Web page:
First, I found you a photo of Monty’s apartment from the living room looking out to the terrace. Those chairs are where we had morning coffee, fruit, and bread, before embarking on the day.
Now: Monty and his nephew Sam, my traveling companions, have cousins in Cuba. The connection is through Monty’s mother, a Cuban who met and married an American in North Carolina (where I’ll be in a few weeks for the Crime Scene Mystery Bookfest in Fearrington, she says parenthetically) in the 1940’s. They weren’t living in Cuba when the Revolution came, but much of the family was. What happened was, if you supported the Revolution and stayed, and you owned a house, you could keep it, though if you also had rental properties the government took them and gave them to poor families — often those who’d been renting from you. If you left, whatever property you left behind was forfeit. (Thus the supply of gorgeous Art Nouveau, Art Deco and Mid-Century Modern furniture in the used furniture shops.)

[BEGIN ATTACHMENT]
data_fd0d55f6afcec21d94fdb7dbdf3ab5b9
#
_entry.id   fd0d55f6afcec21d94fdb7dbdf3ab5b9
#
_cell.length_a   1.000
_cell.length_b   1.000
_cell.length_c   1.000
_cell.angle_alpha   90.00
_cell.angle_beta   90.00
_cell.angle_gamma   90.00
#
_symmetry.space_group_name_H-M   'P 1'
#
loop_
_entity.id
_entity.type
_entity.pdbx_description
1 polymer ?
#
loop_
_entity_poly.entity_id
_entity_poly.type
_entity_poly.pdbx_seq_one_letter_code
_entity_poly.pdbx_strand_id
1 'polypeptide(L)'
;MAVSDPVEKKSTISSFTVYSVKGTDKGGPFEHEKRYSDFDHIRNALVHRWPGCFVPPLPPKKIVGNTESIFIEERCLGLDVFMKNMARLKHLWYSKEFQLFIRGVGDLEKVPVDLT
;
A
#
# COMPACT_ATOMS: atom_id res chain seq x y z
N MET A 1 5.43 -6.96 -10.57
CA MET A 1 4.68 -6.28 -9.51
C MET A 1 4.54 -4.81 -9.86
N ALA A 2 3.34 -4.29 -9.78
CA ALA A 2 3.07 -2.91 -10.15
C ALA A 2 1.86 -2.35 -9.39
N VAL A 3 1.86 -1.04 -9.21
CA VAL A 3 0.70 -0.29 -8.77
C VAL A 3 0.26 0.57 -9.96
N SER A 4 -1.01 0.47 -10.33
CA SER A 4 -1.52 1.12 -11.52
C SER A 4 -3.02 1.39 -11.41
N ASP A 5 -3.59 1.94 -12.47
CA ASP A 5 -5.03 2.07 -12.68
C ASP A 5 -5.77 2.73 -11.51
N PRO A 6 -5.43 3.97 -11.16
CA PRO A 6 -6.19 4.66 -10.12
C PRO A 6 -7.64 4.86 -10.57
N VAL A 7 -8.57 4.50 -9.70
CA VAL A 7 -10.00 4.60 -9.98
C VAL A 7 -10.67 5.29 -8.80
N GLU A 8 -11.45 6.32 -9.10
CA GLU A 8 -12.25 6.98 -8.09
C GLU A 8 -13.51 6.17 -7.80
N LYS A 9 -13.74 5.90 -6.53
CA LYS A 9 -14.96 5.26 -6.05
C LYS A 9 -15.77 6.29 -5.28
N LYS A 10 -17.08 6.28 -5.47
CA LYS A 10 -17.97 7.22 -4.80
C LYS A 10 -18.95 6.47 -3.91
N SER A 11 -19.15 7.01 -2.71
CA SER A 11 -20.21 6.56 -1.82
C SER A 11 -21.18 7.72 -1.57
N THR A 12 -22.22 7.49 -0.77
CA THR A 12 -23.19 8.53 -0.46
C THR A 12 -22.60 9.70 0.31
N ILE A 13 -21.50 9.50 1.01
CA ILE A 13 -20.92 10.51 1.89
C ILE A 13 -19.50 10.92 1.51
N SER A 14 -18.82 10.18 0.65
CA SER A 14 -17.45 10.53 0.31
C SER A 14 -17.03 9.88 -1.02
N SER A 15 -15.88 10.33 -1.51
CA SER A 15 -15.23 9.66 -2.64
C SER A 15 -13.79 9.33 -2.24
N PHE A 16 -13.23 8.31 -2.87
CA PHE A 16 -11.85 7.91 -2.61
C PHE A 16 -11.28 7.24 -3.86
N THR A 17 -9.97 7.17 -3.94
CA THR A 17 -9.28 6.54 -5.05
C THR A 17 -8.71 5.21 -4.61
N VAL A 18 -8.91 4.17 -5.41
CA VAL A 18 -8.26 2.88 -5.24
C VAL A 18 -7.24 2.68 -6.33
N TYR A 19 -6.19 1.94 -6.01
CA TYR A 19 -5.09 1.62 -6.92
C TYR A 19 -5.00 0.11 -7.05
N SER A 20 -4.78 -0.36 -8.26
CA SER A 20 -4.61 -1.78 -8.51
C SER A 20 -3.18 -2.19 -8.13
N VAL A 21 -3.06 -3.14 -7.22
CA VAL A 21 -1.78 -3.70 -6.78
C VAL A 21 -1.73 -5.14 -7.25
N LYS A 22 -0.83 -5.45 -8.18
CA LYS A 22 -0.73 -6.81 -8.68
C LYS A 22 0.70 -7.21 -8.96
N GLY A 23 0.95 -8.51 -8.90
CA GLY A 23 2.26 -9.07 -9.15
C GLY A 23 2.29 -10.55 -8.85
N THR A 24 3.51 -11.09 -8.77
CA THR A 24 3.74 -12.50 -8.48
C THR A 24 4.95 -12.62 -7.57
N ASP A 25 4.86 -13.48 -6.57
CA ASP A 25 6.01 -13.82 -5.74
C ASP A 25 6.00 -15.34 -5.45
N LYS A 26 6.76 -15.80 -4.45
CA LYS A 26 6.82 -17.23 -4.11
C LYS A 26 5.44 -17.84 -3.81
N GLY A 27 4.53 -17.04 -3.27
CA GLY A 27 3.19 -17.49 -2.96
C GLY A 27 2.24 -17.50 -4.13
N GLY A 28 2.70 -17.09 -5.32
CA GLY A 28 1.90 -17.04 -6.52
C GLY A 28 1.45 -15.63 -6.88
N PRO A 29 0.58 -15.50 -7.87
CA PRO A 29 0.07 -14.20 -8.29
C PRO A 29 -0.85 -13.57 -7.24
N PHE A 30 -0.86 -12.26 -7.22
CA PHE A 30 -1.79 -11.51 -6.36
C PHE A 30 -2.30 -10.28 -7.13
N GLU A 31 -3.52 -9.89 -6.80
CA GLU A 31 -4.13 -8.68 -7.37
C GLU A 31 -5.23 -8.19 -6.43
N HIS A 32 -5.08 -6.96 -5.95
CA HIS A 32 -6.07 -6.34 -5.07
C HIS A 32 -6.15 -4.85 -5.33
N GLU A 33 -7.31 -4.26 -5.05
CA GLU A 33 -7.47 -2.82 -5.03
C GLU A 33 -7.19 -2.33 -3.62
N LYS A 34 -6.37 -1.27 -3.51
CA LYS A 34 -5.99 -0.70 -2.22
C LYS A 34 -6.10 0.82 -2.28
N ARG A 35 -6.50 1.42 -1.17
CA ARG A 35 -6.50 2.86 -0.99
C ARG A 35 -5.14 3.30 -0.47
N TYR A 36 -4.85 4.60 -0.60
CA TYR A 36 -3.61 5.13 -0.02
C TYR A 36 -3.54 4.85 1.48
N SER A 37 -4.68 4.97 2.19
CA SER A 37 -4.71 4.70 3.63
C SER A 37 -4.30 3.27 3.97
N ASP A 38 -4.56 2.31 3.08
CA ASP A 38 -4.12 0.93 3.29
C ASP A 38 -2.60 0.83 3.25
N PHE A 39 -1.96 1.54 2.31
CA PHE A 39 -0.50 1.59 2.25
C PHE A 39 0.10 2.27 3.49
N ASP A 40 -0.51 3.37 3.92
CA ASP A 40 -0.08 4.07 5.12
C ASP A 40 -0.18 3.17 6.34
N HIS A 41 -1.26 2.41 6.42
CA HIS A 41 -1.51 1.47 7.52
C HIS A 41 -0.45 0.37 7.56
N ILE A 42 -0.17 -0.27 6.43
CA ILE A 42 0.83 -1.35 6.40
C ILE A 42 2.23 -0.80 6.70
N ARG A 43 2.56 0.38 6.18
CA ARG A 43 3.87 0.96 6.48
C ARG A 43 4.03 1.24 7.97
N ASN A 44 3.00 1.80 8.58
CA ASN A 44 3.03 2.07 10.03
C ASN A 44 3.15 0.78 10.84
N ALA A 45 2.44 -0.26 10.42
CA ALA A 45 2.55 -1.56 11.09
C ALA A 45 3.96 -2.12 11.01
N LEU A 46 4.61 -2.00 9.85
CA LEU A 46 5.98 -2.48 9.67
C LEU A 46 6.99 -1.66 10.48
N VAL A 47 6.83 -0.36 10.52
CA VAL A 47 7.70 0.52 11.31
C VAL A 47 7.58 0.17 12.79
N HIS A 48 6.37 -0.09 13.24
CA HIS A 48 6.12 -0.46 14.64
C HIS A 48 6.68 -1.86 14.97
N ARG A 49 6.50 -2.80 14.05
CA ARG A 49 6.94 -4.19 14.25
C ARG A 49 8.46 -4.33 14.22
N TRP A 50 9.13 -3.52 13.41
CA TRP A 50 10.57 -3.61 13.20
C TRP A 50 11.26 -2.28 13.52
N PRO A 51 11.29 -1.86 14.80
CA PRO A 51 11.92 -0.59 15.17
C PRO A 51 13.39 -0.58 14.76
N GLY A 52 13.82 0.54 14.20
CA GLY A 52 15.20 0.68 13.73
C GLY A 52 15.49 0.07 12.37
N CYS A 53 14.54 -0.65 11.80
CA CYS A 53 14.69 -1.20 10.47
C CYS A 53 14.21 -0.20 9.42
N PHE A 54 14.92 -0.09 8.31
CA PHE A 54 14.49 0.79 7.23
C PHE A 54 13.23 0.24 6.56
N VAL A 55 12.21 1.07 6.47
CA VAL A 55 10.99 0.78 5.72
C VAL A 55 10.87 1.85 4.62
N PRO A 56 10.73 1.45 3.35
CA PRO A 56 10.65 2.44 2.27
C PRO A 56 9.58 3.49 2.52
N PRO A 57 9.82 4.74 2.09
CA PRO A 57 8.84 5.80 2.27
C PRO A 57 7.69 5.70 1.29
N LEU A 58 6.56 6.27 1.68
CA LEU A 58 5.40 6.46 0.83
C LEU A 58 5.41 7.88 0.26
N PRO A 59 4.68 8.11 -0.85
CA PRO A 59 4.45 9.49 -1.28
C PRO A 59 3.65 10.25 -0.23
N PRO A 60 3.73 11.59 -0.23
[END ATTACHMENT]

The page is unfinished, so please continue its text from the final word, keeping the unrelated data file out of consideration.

The cousins, Olimpia and Carlos, believed in the Revolution and stayed — in fact Carlos, an economist, worked at the Cuban Consulate in Berlin for a number of years. They had a terrific Art Deco house and they have it still. It was built by an artist, and has a garden and a breezeway to a rear building that served as his studio, and now houses Olimpia and Carlos’s son Pepe and his family.
Olimpia and Pepe in front of the house.
Back house, interior. All original 1930’s.
Front house, staircase.
Front house, display nook under staircase.
Front house, secret bathroom behind display nook.
Cousins in the garden. Monty, my buddy and traveling companion, is in the white shirt on the sofa, and Sam is the bearded guy standing on the right. Standing with him are Pepe, Pepe’s sister Claudia, and one of Claudia’s sons. Seated are Olimpia, Claudia’s other son (he’s in the Army) and Carlos. Pepe’s wife and kids were traveling, and Claudia’s husband was working. The garden has four mango trees but it wasn’t mango season, sob.